Search engine optimisation (SEO) is the way of improving visibility by trying to ensure one has as high a web ranking as possible when relevant searches are undertaken. This is visibility in 'unpaid' or 'organic' search results as opposed to those opportunities which companies pay for in order to be found.
As many people's first port of call, when looking for a new product or service, is a search engine, the importance of coming up in the first few entries, on a relevant search, is widely understood.
Many people still think of SEO as separate from any social media activity they undertake. However, this is simply no longer the case. Social media is fast becoming the major way that people are sharing and, therefore, discovering new information online. This means that search engines have long had to take into account social media activity and incorporate it into their search results. This is because, so much web activity is undertaken on social platforms, failure to do this would start to render search results irrelevant.
The trend, however, has been fast tracked by the creation of the Google + platform. Google are now incorporating brand pages from the platform into search results. They are also providing users the option to see relevant search information, gathered from their connections, in the Google + network.
This means that if businesses want to ensure they show up in the searches that people undertake, they have to address their social media activity as part of their SEO strategy, not as a separate entity. In other words, the lines are blurring between what is traditional SEO and what is social media activity. Over time, they are very likely to become almost one and the same thing.
'Social media pptimisation' (SMO) is not a phrase as familiar as that of search engine optimisation. However, it is now becoming increasingly important in the effectiveness of SEO.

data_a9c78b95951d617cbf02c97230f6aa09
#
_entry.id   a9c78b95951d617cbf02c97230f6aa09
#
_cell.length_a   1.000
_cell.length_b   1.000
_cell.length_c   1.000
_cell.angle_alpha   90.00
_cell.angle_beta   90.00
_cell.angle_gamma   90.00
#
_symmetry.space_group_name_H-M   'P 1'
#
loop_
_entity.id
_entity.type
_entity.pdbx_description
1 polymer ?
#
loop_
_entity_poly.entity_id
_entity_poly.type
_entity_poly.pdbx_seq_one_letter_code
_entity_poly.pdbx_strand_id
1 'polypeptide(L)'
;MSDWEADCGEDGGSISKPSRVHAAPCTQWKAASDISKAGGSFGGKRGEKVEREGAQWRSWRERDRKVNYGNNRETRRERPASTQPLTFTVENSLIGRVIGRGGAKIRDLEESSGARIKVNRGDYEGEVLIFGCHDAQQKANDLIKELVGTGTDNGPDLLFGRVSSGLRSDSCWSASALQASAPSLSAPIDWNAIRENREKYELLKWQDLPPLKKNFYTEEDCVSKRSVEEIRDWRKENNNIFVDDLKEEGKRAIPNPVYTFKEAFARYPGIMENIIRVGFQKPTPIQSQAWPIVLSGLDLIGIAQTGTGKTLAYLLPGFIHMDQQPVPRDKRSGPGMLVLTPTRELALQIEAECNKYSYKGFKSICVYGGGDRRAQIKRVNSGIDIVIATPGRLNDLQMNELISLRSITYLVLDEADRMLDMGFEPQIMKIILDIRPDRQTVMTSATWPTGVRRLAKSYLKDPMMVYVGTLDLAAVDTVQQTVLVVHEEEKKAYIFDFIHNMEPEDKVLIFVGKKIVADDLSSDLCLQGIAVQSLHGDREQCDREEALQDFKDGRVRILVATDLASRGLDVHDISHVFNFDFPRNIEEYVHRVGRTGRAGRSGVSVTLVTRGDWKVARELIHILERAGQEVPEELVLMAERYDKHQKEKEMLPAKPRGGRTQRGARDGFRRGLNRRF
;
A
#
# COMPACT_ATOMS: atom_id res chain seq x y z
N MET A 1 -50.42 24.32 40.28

Businesses must increasingly ask themselves what they are trying to convey in a piece of social media activity. By understanding the message they are trying to put across, they will be able to ensure they use the relevant 'keywords' in order that the content is found.
Furthermore, companies must ask where the 'value' in their activity is for a customer. It is only by ensuring that they are adding value, from a customer perspective, that businesses can protect themselves from falling into the trap of simply using social media platforms to 'broadcast' their message. Simply 'broadcasting' is not engaging and is likely to damage a company's reputation over time.
Finally, businesses must ask themselves why and how they would expect someone to share any content they create. Without making it easy for people to share content and without giving them a reason to do this, companies miss out on the biggest opportunity social media provides. That is, not all marketing and communication have to be undertaken by your business. Today, those people engaged with your organisation have the means to market and communicate your business for you. These communications are more likely to be well received because they are not sent by a company but rather by one's friends and colleagues. Moreover, these are people you could probably never hope to reach any other way.
One of the trends for 2012 is the increasing 'socialisation of information'. The web is becoming social. The lines between activity on social platforms and other web activity are becoming blurred. Failure to incorporate social media as part of the overall SEO strategy will render it less likely that your organisation appears in the search results of your potential customers.